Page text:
The perception is that people in your position are trying to roll back certain policies. Whether that is discussions around social issues, etc. Do you see yourself as rolling back excess?

No, I don't. I think unless you're talking about just maybe over the last five or six years.

That's what I'm referring to.

But I mean, I'm talking about the activism in the classroom where the teacher's bringing their own political-

So the answer, it sounds like, is yes. Yes. Anticipate roll backs of-

I mean I thought you meant like roll it back to- I don't know.

So let me ask at this point, would you like to see a rolling back of classroom discussions based on the current events of the last five years? So LGBT issues, for one. Certainly how race and history are discussed in the classroom is certainly another.

I think what we would hope to be done is just to adhere to the standards of providing each side without bias. So if you want to-

But do you see why I'm asking? Like if if you feel like something has gone to excess it sounds to me like the remedy is to pull back.

Well or you could say that they haven't been following what- let's see, you got people going on the extremes, you know, so-

And you want to roll those people back?

Yeah. I don't know if rolling back is the right term. And I'm I'm I have to agree with Amy. It's about getting back to basics and teaching the standards.

So getting back is the term you'd prefer to use?

Yeah, I think it's back to basics. We need, like I said, we have so much learning loss that's happened because of the pandemic.

Right. But either way, it's a it's a going back of something. You want to draw back on what's happened.

Yeah, I think we need to focus on what's important and that's, you know, educating our children to be able to graduate from high school.

Why are you guys scared to say this? And I'm not picking on you. I'm genuinely confused. If you've both seen an excess, you've seen something go too far, why the fear around saying, let's pull back from a thing that's gone too far?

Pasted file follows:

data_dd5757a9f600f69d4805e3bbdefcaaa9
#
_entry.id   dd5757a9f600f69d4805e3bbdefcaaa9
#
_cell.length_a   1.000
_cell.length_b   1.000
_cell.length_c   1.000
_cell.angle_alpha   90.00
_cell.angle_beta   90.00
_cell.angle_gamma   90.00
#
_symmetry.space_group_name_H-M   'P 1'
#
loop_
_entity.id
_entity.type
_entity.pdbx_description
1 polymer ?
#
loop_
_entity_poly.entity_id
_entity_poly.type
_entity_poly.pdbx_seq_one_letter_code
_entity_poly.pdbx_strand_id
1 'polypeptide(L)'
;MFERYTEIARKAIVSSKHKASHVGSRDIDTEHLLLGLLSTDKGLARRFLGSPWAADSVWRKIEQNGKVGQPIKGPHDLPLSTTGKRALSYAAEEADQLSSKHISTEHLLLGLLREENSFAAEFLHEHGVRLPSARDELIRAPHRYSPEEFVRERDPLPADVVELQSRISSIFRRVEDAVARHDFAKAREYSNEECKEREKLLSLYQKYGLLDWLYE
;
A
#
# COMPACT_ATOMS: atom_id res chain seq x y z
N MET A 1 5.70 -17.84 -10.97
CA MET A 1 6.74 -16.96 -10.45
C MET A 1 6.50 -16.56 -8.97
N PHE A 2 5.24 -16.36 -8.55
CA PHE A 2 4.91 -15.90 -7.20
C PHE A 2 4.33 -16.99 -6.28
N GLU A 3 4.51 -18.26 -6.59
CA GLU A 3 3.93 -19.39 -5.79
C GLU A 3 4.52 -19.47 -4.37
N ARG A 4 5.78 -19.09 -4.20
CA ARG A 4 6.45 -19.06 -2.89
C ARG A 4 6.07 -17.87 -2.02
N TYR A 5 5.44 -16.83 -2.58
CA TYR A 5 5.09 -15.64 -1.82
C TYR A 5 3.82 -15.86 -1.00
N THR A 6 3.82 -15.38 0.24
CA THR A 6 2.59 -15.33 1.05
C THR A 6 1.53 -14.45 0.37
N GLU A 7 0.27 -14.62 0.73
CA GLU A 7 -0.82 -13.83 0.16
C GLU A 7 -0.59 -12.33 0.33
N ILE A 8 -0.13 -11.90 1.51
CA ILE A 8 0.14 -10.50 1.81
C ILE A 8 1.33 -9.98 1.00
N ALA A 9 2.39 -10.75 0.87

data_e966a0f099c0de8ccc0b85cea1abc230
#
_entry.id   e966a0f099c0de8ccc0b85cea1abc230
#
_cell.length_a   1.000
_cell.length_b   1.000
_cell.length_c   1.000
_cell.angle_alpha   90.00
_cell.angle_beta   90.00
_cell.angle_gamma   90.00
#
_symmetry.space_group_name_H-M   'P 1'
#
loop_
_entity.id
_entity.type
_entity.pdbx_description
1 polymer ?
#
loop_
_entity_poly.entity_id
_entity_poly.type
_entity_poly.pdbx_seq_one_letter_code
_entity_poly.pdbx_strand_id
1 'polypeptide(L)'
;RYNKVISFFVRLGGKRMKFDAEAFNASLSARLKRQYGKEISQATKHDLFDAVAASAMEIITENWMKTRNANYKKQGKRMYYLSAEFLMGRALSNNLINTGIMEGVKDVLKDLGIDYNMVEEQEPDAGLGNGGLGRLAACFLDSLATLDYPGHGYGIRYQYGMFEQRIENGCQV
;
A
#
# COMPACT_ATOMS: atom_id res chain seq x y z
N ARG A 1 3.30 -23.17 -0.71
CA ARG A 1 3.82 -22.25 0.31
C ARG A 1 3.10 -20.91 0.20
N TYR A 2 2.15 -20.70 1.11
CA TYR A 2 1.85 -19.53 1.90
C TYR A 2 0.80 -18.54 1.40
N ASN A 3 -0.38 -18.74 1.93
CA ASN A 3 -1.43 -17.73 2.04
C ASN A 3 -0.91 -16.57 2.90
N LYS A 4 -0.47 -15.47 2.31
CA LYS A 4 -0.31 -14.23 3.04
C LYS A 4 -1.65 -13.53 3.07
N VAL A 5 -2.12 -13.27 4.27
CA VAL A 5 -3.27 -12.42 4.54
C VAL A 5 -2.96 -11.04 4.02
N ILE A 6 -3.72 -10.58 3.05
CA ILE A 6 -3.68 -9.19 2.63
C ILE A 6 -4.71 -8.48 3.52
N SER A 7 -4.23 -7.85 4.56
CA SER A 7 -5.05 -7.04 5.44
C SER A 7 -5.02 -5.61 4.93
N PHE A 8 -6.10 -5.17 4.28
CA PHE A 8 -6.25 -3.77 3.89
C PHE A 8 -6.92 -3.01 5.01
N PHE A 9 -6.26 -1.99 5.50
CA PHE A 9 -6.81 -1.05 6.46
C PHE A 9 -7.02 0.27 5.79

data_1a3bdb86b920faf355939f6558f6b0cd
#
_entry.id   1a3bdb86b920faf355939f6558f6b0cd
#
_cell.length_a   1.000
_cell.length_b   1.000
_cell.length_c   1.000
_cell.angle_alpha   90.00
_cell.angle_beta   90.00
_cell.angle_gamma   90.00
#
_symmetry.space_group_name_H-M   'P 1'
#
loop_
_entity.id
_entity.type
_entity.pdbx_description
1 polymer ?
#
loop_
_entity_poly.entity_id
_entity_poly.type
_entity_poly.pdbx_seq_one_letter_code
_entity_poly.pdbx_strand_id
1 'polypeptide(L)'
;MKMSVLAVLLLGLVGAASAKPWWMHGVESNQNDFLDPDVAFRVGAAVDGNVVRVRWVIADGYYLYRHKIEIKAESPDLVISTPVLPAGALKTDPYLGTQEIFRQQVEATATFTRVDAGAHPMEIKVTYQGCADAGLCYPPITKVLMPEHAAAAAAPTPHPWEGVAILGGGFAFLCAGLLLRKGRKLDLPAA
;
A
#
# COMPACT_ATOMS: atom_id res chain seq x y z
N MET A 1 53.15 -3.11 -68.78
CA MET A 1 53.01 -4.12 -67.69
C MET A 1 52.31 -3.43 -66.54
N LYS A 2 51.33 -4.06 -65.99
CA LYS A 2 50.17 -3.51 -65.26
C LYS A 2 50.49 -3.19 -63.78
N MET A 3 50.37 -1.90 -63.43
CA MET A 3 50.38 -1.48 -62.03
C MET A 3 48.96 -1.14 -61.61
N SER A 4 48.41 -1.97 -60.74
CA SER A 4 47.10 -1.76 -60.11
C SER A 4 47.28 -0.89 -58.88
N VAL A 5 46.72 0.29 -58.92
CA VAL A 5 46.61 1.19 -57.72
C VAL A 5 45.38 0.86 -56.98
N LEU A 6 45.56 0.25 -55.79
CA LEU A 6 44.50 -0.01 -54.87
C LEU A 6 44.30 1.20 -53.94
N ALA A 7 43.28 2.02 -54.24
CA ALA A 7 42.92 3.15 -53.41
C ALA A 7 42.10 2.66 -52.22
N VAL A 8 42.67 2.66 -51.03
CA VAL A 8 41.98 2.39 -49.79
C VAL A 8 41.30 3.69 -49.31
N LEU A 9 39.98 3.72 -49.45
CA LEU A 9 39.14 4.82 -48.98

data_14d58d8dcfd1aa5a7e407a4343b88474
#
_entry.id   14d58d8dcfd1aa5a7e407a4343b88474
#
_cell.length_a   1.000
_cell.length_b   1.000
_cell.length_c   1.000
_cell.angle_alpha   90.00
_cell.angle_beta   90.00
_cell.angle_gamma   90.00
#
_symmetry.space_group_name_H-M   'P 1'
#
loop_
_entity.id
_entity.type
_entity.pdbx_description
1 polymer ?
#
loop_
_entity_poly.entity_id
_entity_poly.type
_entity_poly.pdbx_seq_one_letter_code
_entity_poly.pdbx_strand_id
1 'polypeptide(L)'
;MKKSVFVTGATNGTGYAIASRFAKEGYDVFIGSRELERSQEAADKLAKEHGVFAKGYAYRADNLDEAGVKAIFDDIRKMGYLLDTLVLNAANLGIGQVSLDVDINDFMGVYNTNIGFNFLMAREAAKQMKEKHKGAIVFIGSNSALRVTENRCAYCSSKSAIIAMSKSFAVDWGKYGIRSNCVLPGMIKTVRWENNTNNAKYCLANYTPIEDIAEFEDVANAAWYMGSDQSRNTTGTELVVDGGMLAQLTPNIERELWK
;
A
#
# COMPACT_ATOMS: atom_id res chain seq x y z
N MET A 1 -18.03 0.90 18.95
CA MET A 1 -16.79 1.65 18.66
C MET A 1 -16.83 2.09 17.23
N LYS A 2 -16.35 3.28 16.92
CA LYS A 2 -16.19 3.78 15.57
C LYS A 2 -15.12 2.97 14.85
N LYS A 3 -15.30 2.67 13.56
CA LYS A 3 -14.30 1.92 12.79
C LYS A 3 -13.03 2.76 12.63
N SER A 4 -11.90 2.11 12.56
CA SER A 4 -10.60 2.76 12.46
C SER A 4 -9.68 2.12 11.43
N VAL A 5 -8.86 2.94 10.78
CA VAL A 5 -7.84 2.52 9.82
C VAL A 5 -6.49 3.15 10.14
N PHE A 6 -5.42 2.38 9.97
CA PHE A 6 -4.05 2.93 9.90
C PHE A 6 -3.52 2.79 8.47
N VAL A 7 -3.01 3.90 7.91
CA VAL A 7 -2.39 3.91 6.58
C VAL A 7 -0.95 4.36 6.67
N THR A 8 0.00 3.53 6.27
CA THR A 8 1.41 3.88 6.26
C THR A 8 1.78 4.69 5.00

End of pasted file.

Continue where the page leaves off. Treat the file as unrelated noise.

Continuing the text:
Well, it makes it sound like you want to roll back to the times when, you know, like, we're going to go back to Jim Crow laws or something like that. It just sounds like this negative connotation when actually all we want to do is have school be a place where you're focused on reading, writing, arithmetic. We're focusing on all of these other issues that can be addressed at home with the parents.

Well, thank you for letting me dig into that. I always want to make sure that I'm totally clear on what's being said to me so I'm not misconstruing things. I don't want to lose sight of kids in this. I asked students what they thought of political battles finding their way into the classroom. I gave them no direction on what political battle that might be, and here is one of them.

How is it that my existence is a threat to other people? Because my existence, my identity, my sexuality, my gender, that's me. And the same goes for everybody else in this world. And no one else should have the right to try to silence me or silence anyone else, no matter how young, how old. It's such an important part of myself, and I know that for other trans kids it is an important thing for them too. And I think the fact that we can't even express that in schools where we're supposed to be safe, where we are encouraged to grow and be ourselves, I just think that that is completely unacceptable.

What do you hear in the voice of a student like that?